We dismiss the protest.

Rante submitted an unsolicited proposal to the agency to “provide the IRS with the appropriate tools to address IRS technology limitations” with regard to foreign account and asset reporting.[1] AR, Tab 4, Rante’s Proposal, at 47-48. The IRS received Rante’s unsolicited proposal on February 4, 2015, and directed the proposal to the IRS’s Foreign Account and Tax Compliance Act (FATCA)[2] program management office (PMO) and its International Data Management group for review. Contracting Officer (CO) Statement at 1. The evaluators determined that the proposal duplicated the functionality of an existing IRS Blanket Purchase Agreement (BPA),[3] which had been established in August 2014. CO Statement at 2; AR, Tab 7, Email from Information Technology (IT) PMO (Feb. 11, 2015), at 1. Thus, the agency concluded that the unsolicited proposal did not provide an innovative or unique solution. Id.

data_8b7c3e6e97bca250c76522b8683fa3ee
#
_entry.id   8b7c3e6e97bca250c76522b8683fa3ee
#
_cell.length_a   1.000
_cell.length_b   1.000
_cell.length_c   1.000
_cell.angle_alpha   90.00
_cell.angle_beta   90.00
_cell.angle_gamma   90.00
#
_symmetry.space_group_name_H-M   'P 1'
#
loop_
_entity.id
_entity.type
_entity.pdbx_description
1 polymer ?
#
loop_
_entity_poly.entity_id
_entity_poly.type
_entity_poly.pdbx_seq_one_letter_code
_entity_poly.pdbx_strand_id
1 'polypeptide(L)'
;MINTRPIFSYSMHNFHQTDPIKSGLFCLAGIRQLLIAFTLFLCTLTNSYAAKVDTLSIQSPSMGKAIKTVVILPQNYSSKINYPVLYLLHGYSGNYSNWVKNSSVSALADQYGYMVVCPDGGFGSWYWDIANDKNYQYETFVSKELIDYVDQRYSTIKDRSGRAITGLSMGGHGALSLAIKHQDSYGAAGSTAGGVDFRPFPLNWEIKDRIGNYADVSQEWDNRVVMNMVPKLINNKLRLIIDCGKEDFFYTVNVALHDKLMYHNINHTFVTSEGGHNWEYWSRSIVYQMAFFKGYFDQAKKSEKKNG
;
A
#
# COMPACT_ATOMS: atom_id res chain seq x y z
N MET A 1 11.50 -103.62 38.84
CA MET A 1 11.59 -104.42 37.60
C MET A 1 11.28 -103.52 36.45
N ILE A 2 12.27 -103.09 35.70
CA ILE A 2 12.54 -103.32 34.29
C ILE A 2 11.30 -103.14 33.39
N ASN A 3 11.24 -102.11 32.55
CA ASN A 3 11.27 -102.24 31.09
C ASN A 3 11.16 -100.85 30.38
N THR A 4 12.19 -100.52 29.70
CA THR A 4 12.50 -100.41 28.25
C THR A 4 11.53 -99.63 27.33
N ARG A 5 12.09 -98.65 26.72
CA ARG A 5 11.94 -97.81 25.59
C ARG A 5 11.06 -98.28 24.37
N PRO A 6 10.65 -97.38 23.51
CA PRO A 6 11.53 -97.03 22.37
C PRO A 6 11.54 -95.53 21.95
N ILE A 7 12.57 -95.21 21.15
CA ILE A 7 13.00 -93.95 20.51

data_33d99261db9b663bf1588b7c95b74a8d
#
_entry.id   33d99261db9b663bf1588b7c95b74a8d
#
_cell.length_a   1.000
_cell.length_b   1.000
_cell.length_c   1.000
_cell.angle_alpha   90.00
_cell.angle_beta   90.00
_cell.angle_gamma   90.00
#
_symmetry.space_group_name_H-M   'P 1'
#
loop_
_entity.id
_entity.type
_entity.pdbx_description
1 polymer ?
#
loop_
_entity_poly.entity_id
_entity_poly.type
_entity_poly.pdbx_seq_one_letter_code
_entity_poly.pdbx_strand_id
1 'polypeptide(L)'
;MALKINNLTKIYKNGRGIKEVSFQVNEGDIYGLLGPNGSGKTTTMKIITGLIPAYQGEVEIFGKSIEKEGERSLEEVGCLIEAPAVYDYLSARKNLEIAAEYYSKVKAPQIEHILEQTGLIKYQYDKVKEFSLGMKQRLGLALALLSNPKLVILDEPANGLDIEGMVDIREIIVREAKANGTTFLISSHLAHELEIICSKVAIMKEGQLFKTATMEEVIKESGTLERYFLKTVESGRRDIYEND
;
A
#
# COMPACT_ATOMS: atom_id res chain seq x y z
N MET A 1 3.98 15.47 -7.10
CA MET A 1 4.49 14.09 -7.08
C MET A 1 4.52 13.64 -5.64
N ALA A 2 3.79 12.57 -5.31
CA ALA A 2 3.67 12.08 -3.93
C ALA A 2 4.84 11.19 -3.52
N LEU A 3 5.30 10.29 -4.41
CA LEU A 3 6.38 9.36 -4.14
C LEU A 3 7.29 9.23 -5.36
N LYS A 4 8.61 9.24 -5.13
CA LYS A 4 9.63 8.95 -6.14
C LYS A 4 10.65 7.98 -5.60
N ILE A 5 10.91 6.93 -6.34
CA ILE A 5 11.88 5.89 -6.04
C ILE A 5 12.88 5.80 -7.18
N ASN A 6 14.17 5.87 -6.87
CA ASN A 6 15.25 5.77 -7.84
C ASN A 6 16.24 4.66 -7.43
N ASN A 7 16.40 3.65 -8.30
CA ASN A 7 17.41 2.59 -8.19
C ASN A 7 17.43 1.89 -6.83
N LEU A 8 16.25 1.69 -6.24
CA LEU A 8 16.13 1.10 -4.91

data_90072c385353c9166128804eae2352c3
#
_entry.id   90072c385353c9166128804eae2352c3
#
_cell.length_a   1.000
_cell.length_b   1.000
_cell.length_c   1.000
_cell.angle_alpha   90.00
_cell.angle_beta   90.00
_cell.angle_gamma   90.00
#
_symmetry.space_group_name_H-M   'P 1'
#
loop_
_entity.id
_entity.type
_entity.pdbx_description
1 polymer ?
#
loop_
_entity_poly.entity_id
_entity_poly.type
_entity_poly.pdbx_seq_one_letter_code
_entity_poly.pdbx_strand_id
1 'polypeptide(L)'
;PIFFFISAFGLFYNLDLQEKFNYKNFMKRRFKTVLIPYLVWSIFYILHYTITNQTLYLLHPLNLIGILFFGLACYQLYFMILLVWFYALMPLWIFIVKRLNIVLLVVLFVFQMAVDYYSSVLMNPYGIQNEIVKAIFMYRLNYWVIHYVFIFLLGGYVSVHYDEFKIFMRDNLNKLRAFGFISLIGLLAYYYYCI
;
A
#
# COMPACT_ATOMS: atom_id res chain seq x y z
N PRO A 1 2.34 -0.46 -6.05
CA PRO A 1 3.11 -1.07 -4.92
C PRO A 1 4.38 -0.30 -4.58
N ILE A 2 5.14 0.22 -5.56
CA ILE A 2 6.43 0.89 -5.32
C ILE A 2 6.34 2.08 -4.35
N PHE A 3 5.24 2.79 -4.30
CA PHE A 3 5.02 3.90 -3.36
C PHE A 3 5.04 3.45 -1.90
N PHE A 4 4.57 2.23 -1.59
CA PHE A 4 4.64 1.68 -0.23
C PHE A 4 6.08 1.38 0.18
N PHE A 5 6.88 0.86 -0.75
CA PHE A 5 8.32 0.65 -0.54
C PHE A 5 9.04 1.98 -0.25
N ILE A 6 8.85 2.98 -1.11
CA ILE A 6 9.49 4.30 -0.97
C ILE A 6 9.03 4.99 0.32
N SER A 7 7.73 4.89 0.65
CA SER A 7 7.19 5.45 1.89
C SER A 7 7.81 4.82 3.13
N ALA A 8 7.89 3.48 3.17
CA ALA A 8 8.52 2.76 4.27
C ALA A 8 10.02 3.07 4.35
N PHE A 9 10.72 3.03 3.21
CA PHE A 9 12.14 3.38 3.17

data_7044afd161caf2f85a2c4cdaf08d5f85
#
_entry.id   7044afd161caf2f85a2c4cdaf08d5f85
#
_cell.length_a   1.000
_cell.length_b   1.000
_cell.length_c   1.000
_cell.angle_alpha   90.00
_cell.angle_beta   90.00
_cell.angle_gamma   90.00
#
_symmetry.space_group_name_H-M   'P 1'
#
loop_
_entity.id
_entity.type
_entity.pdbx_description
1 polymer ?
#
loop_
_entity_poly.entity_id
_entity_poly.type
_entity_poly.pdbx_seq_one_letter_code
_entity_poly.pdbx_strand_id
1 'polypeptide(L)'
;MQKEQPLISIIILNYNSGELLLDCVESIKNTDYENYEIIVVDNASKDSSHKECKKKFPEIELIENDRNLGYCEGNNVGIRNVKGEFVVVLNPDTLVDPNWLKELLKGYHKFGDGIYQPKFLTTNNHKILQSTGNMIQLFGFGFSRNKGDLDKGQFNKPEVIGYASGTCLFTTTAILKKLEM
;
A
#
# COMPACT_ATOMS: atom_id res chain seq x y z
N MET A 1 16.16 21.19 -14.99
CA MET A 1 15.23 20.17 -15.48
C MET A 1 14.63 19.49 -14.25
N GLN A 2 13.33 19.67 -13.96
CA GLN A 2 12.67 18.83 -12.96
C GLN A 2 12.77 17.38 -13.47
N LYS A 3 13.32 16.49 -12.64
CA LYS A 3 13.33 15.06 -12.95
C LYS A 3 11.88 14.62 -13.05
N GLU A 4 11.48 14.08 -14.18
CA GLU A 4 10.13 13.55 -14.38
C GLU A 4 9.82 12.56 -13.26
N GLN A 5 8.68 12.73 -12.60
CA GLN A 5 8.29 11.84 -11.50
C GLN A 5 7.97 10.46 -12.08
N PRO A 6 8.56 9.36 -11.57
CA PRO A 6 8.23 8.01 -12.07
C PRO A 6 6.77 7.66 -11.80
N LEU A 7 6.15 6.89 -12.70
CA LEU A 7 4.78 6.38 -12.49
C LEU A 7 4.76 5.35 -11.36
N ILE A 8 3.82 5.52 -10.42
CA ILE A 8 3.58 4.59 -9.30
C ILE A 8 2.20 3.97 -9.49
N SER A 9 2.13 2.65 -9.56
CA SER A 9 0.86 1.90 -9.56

On March 3, the IRS sent Rante a letter notifying the firm that its proposal was neither innovative nor unique; that the agency did not believe Rante’s proposal justified award on a sole-source basis; and that the IRS had already deployed a managed service application that provided FATCA partners with a mechanism to secure automatic exchange of information. AR, Tab 5, Letter to Rante, at 1. Rante filed its protest with our Office on March 4.